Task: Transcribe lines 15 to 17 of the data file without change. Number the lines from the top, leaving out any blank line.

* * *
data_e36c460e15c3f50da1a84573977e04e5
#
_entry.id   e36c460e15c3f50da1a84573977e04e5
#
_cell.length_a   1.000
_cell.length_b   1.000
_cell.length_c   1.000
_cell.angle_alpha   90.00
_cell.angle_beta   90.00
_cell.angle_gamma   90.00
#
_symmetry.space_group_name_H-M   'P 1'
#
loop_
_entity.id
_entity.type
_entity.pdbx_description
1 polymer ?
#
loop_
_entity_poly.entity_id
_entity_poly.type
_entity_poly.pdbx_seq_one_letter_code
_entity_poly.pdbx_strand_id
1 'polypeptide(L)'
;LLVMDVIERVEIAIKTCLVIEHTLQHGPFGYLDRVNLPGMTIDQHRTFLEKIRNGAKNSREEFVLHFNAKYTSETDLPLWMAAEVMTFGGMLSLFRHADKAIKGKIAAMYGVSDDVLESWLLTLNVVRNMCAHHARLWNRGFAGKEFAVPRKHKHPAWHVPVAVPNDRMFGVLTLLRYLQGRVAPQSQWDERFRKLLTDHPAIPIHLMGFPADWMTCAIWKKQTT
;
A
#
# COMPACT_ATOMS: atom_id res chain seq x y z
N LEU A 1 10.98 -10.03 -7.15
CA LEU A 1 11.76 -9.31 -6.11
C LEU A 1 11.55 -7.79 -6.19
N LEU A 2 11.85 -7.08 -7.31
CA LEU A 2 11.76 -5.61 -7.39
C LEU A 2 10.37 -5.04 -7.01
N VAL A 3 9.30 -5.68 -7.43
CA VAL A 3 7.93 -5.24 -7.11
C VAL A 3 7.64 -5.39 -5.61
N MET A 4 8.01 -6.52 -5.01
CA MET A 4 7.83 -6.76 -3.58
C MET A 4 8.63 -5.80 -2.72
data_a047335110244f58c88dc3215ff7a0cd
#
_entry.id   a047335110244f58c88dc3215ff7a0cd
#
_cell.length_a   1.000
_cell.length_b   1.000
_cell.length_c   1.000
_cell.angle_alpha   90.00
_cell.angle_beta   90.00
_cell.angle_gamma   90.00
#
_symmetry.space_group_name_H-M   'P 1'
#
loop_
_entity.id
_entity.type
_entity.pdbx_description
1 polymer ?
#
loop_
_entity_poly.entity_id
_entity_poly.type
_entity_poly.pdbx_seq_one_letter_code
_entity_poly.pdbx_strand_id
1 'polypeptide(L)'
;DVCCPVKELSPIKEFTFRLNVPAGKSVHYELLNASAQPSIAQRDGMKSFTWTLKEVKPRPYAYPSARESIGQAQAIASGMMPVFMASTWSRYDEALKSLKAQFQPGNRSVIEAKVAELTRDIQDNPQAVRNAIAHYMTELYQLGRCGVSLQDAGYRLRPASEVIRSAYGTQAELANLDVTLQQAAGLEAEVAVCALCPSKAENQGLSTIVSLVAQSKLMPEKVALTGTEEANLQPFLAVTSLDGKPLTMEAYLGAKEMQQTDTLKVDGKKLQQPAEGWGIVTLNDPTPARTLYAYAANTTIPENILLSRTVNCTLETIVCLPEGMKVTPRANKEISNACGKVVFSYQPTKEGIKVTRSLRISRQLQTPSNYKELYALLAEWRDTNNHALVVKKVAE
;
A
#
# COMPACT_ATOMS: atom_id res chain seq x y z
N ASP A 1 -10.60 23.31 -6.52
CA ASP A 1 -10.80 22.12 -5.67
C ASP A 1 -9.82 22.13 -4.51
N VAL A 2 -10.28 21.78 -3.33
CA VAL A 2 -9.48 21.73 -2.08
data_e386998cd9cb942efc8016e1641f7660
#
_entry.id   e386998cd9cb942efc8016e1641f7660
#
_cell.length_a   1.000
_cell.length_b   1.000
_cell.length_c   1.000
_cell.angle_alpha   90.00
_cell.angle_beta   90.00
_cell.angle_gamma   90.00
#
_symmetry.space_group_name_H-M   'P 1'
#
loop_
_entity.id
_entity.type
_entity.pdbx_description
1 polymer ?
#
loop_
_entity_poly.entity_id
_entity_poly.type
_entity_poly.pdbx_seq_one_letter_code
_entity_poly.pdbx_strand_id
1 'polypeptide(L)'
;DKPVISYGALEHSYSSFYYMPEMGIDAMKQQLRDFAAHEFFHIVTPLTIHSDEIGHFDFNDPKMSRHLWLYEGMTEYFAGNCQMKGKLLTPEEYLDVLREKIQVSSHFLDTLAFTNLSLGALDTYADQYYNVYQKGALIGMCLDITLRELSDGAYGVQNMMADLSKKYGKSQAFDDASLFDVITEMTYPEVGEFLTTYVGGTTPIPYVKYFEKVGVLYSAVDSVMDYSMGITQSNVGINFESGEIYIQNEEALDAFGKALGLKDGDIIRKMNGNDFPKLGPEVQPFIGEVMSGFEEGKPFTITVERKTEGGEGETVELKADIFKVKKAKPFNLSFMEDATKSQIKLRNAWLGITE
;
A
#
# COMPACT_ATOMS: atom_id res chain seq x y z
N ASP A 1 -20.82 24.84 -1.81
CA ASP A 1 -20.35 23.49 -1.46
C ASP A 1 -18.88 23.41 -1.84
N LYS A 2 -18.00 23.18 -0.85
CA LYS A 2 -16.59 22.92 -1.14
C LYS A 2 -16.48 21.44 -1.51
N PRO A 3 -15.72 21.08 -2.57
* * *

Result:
_entity.id
_entity.type
_entity.pdbx_description